The prevalence and incidence of allergic diseases have increased in Europe during the last decades, as in most industrialized countries in other parts of the world. Persistent exposure to traffic related air pollution and especially particulate matter from motor vehicles has often been discussed as one of the factors responsible for this increase. This view seems to be supported by recent human and animal laboratory-based studies, which have shown that particulate pollutants, and in particular diesel exhaust particles, can enhance allergic inflammation and induce the development of allergic immune responses. However, the results from epidemiologic research provide a more complex picture.
It has been clearly shown in many studies that traffic related air pollution contributes to increased mortality risk; in particular in relation to cardiopulmonary causes. Traffic related air pollution also increases the risk of non-allergic respiratory symptoms and disease. However, for allergic symptoms and illnesses like asthma, allergic rhinitis, atopic dermatitis, wheeze, and allergic sensitization less consistent results have been found. This is the reason why the World Health Organisation concludes cautiously that traffic related air pollution may increase the risk of allergy development and may exacerbate symptoms in particular in susceptible subgroups. This review concentrates on recent epidemiologic studies on the long-term effects of exposure to traffic related air pollution on allergic disease in Europe.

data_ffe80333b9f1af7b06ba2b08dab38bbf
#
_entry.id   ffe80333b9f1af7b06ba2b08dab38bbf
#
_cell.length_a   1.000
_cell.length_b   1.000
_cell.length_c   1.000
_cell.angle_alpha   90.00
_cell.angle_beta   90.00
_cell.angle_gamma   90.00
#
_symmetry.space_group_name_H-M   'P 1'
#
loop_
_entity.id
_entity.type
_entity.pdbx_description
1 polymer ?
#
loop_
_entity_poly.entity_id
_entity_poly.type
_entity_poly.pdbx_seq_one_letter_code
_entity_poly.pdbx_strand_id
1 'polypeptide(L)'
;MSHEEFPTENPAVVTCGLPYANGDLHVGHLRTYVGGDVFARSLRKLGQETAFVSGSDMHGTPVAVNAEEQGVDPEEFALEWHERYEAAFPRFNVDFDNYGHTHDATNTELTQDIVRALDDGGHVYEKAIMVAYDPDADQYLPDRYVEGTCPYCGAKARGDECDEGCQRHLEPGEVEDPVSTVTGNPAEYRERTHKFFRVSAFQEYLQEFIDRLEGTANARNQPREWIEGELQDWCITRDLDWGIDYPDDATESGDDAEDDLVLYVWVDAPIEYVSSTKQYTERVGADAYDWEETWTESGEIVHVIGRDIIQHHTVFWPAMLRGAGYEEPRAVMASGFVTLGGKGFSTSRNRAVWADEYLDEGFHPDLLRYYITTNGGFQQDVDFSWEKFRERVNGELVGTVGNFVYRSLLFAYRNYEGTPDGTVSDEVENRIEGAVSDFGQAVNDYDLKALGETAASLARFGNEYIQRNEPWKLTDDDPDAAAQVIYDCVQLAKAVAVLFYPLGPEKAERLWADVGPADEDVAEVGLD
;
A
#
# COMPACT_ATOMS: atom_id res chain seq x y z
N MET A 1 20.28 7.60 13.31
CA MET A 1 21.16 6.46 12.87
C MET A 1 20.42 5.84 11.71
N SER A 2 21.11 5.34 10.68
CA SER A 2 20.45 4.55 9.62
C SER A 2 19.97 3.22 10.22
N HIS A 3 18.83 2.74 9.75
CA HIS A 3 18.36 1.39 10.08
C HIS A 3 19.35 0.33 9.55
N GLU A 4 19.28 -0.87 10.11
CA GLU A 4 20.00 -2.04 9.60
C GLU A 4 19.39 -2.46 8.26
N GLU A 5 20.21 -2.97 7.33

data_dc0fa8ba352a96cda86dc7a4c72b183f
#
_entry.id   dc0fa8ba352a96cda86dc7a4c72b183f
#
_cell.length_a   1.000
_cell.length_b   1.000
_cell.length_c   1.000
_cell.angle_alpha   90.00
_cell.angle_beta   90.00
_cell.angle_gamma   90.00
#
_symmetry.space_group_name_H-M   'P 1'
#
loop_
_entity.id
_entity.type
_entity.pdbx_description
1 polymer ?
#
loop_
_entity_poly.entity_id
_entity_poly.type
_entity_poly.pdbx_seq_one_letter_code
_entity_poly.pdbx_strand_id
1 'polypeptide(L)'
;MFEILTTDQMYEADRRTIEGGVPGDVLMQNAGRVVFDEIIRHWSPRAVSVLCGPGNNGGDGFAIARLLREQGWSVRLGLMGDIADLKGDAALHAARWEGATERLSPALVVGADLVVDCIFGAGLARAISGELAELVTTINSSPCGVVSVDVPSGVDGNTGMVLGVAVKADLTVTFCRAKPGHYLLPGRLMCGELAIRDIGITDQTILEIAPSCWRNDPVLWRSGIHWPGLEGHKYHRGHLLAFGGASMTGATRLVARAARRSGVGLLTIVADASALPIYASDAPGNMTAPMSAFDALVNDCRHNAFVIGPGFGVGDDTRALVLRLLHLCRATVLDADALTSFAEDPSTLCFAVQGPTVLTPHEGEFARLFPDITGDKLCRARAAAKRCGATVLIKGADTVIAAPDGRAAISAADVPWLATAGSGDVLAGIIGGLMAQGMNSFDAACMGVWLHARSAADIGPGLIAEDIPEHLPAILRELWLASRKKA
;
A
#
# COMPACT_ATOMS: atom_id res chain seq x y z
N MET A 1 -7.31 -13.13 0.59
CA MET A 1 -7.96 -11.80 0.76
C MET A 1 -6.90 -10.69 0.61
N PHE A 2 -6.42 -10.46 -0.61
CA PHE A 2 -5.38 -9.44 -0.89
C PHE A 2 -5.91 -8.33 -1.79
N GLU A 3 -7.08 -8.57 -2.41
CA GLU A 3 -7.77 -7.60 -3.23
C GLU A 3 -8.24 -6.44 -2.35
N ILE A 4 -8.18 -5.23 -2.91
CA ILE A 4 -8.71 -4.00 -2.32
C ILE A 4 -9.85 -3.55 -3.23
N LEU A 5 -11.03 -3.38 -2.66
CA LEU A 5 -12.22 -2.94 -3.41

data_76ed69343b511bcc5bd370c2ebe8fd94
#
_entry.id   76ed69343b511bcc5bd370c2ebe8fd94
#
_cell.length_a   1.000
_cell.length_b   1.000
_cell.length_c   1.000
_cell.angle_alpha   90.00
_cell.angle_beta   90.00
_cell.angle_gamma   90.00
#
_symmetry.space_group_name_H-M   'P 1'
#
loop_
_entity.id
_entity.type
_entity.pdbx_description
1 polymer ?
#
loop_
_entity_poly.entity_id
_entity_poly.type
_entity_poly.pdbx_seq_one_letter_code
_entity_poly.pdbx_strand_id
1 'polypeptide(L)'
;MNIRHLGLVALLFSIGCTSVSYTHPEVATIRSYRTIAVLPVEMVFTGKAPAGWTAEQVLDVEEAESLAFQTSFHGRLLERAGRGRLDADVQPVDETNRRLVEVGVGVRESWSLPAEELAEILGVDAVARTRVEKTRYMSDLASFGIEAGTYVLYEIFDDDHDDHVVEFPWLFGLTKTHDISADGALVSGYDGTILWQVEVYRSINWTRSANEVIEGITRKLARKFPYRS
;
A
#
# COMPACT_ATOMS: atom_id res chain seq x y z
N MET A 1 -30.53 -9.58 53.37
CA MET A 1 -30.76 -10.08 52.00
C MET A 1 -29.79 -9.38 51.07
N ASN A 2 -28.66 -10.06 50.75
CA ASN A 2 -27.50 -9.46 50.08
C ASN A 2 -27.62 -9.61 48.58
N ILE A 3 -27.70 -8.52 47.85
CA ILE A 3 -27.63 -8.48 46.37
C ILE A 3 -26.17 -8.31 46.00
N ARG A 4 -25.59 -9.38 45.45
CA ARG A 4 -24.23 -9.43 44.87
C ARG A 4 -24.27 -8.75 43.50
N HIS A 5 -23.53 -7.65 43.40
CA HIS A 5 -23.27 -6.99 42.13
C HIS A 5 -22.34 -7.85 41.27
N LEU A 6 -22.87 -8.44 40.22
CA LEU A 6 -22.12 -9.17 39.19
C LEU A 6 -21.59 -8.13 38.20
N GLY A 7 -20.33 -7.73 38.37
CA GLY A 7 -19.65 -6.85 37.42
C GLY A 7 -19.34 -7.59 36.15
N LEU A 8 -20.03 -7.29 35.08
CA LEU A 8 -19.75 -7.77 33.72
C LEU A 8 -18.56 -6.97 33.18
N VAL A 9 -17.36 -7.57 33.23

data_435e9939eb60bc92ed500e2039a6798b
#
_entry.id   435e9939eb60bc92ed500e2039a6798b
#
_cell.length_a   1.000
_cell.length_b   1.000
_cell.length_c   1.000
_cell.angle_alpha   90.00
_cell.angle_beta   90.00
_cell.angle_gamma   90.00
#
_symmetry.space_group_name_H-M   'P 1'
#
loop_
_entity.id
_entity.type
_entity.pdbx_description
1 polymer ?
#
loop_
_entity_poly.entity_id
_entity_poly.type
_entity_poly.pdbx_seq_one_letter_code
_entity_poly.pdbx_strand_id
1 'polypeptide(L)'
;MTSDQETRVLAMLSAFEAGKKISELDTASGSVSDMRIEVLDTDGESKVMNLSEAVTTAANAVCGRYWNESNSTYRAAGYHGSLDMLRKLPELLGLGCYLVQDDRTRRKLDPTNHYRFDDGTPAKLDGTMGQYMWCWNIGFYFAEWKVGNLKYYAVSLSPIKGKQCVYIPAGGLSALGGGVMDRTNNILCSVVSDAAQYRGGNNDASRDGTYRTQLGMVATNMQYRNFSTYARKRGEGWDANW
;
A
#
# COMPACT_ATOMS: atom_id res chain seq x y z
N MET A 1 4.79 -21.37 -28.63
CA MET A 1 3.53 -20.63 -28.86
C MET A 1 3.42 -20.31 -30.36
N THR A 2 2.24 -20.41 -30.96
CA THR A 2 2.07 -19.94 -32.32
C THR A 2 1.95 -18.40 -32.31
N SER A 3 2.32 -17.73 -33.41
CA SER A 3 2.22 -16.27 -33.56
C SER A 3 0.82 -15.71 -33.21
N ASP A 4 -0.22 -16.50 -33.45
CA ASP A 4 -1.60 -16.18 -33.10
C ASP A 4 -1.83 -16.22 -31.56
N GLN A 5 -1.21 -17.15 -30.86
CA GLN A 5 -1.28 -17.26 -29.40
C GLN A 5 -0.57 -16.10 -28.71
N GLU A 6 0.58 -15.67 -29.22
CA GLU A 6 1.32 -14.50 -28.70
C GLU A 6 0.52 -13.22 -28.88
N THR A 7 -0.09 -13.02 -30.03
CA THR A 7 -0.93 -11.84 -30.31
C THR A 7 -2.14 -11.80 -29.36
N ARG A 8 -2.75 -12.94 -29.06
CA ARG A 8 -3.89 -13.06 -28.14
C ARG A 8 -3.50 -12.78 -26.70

In conclusion, the evidence for an increased risk for asthma and hay fever still is weak but seems to be strengthened a little. However, many questions are left open.
GSF-National Research Centre for Environment and Health, Institute of Epidemiology, Neuherberg, Germany
Correspondence to Dr Joachim Heinrich, GSF-Institute of Epidemiology, POB 1129, D-85758 Neuherberg, Germany Tel: +49 89 3187 4150; fax: +49 89 3187 3380; e-mail: Joachim.Heinrich@gsf.de